He has the reassuring manner of a doctor or an aircraft pilot, listening to farmers’ woes and providing calm, practical advice. Callers start off in a bit of a lather, but invariably ring off with a cheery “Thanks mate”.
We’ve only just arrived at the second job, just down the road from Benington, which shows how much time is spent travelling. One of the chains on the side of the header has become so worn it’s bent the idler arm, but there’s one at the depot so the whole repair is about as quick as they come.
While Steve is fetching the part, I quiz service manager Rob Freestone about this parts business. It turns out that this particular branch of Ernest Doe’s is big (and busy) enough to warrant stocking a lot of parts that other dealers fight shy of.
It even has a pair of rotors for a New Holland CR combine in stock, which at £7000 a piece must bring a tear to the eye of a company accountant somewhere. They even have a new combine delivered each year specifically for cannibalising for unusual parts.
We’re on the road again and the calls from service manager Rob keep coming. One farmer combining beans (a crop that requires the knife to be very close to the ground) has called in to ask why one side of the table seems lower than the other. Steve deliberates for a while, then suggests latching the skids up. The farmer sounds reassured.
There’s just time to whiz over to Sandon to sort out a Ford 7740 with a multi-vee belt that’s broken. Except that it isn’t broken and has flipped off as a result of water leaking through the water pump seal. A new pump is needed luckily the stores have one so, after a quick chat with Rob, he books to fit it the following day.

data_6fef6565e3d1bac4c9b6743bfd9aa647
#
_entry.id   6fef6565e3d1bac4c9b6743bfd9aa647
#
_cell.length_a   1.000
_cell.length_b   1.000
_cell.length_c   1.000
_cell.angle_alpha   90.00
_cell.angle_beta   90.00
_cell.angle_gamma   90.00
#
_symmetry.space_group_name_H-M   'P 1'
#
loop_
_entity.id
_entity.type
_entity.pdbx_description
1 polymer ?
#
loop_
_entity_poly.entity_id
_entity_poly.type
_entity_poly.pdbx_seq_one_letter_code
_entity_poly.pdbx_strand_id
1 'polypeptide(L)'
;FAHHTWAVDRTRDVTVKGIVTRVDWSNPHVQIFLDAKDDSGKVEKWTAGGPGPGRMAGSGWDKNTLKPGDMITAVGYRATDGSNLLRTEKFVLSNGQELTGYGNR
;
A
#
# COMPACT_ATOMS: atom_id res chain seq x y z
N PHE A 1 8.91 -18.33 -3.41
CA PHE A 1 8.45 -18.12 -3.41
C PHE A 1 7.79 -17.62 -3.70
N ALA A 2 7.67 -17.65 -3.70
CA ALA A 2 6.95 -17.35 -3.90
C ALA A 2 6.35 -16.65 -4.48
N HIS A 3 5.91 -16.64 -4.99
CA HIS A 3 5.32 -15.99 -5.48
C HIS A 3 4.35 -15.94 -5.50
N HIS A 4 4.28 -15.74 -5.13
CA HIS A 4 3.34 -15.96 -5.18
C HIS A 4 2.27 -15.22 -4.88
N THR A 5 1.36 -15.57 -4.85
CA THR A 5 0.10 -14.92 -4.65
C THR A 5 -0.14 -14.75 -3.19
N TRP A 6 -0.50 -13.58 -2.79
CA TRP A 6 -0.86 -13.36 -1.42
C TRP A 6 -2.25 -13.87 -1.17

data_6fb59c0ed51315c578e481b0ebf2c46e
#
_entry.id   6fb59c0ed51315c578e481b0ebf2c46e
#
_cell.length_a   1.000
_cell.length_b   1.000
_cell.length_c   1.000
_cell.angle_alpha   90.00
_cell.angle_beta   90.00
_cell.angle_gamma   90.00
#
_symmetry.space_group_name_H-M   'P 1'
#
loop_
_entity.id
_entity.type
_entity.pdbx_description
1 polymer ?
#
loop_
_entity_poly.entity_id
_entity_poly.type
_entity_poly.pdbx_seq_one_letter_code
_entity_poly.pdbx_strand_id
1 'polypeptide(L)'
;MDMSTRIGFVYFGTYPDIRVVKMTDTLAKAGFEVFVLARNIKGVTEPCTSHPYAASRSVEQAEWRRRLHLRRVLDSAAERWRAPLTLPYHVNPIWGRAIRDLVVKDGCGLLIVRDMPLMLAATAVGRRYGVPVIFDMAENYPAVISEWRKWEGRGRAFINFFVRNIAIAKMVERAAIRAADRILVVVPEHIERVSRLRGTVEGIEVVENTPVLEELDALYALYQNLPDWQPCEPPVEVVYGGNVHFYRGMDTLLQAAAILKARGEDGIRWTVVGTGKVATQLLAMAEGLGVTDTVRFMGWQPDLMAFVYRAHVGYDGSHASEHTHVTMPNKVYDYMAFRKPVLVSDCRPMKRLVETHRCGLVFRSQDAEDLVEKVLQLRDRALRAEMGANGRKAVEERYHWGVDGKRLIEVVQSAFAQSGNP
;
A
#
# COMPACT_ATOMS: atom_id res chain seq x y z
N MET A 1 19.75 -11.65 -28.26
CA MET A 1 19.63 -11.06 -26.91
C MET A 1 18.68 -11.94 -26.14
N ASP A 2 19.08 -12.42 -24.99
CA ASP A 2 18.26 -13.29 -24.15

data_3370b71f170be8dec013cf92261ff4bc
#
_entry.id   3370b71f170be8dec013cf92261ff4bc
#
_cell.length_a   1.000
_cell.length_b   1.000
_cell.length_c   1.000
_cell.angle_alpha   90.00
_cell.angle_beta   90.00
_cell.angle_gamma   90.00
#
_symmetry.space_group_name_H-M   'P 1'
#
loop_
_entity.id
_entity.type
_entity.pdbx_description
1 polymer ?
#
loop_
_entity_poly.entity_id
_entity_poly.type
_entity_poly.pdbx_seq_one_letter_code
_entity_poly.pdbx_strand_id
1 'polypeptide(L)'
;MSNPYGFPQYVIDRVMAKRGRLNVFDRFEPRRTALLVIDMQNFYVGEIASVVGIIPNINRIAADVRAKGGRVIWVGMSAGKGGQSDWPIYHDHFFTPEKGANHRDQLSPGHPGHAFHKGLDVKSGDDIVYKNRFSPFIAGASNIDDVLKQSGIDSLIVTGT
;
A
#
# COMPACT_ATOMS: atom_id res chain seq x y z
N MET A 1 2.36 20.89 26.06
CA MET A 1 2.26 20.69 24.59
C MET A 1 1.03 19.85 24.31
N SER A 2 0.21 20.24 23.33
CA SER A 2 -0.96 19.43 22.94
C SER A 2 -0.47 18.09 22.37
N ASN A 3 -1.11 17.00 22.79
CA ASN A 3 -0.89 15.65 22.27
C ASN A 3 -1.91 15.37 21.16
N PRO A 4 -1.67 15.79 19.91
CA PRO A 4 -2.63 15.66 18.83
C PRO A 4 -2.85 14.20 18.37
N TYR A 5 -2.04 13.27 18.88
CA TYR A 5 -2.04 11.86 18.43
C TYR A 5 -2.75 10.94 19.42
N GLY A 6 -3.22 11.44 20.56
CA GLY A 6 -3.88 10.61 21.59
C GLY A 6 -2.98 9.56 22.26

Back on the road, Steve gets a call from a farmer-contractor with a knife-head bearing about to expire. He cuts 9000 acres a year, so he’s understandably anxious about any potential stoppages. But Steve is able to reassure him that there’s one in the store so he rings off happy.
Father and son Scott and David McLellan have called to say that they’ve got a problem with the reverser mechanism on their well-used but normally reliable 8070 combine. They’ve done a temporary repair to keep them going but the whole unit’s getting worryingly hot.
A couple of calls establish that the parts needed are residing at other Ernest Doe branches, but the sprocket is no longer made. Time for some Poirot-style tracking-down work, reckons Steve.
There’s a surprise call from New Holland themselves. They have a tracked skidsteer loader that’s just been dropped off at the Saltex groundscare and landscaping exhibition site at Windsor, but refuses to start. It sounds urgent (and potentially a bit embarrassing) so we set off on what should be an hour and a half drive.